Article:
There are no less than two Vin Diesels:  Vin/Dom, and the anti-Vin/Dom --  Dwayne “The Rock” Johnson, the super-cop-doppelganger assigned to bring Vin down -- a role signified by a badge on a chain banging between his oily brown pneumatic pecs – an adornment mirrored by the gigantic silver crucifix worn by Vin. 

The Brazilian lady cop who becomes Vin’s love interest doesn't just bear an uncanny resemblance to Jordana Brewster, she is virtually indistinguishable from Jordana Brewster. Then, as if that wasn’t gratifying enough, midway through the film, a third, even hotter Jordana Brewster pulls up on a motorcycle and joins Vin’s flirty little mob.   

Every scene surfs the gap between Thanatos and Eros -- a total destruction of all infrastructures and taboos that seek to limit VinDom's will to power, unto the fuck-you paradise of total wish-fulfillment.   He sets fire to whole Costco carts of paper money.  He jumps a 1972 Pantera DeTomaso out of a moving train. He seduces his hot sister's evil cop-twin; his big guido crucifix bashes between her breasts.  Vin and the Rock grapple like gladiators in grunting slo-mo like something from under Tom of Finland's mattress; Vin triumphs and extends his meaty hand to the Rock and lifts him off the gravel in a sublime homoerotic climax of pure victory-porn.  All authority hurls itself under the squealing tires and blown 528-cubic-inch Hemi V8 of Vin’s 1970 Dodge Charger.  Trucks fuck trucks and cars fuck trains and Vin fucks his sister, himself, all earthly authority, basic principles of physics and finally, God. Fast Five is dangerously gratifying unto mental ejaculation with projectile nosebleeding.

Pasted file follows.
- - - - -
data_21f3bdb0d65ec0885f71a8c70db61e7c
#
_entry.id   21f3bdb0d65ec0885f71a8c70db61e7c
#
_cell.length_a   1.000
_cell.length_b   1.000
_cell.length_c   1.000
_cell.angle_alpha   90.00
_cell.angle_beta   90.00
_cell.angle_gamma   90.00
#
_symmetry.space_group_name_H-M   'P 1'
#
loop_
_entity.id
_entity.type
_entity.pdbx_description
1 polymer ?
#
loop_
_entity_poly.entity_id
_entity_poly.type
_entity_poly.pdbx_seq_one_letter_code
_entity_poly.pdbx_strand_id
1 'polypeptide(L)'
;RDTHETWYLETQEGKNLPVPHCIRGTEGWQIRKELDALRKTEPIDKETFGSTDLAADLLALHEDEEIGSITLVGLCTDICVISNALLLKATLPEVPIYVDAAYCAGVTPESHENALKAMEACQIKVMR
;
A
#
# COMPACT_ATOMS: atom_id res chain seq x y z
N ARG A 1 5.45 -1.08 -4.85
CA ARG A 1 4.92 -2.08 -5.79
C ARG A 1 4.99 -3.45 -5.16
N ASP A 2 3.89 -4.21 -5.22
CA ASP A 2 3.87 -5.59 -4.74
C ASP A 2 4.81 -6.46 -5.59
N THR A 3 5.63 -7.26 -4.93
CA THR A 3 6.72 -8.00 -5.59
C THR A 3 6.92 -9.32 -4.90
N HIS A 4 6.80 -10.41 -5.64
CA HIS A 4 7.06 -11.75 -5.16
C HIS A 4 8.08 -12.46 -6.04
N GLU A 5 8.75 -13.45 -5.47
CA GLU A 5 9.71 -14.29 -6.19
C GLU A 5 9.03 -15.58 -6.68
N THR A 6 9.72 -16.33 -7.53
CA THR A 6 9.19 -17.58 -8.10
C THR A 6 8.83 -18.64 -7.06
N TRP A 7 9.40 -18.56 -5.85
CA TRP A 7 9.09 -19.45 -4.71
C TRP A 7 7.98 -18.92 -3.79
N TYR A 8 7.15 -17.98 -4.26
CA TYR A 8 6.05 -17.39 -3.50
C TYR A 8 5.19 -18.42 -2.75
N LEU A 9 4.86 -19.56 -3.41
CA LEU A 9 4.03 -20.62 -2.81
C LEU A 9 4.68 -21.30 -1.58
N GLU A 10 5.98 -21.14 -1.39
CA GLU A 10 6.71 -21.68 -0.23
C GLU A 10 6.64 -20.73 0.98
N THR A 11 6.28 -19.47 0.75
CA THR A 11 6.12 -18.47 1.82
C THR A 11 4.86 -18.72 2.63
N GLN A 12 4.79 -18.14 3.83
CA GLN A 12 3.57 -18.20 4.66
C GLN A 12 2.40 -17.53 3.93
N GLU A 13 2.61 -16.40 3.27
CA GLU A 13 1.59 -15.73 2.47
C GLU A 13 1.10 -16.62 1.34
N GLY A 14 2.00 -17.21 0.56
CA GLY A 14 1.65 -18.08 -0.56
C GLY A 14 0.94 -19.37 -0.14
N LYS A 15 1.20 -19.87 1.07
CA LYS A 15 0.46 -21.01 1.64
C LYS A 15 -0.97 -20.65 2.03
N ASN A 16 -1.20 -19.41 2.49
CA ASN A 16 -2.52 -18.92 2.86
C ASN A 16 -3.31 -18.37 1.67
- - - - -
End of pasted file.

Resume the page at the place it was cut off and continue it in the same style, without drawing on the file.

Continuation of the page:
So: take the morphine, buy the handbag – because you will never, ever have a complete, intact self to call your own. The opposing drives of Thanatos and Eros insure that your wish for an ontological self is an unresolvable frustration. 

So take two selves instead.  They're small. Love thy doppelganger. 

Brand loyalty is franchise loyalty is repetition-compulsion is Death Itself.  It's fucking your own evil twin in a heaven that smells like a new Hermes saddle and looks like a Koenigsegg CCX.  You love it, even if you don’t know you do.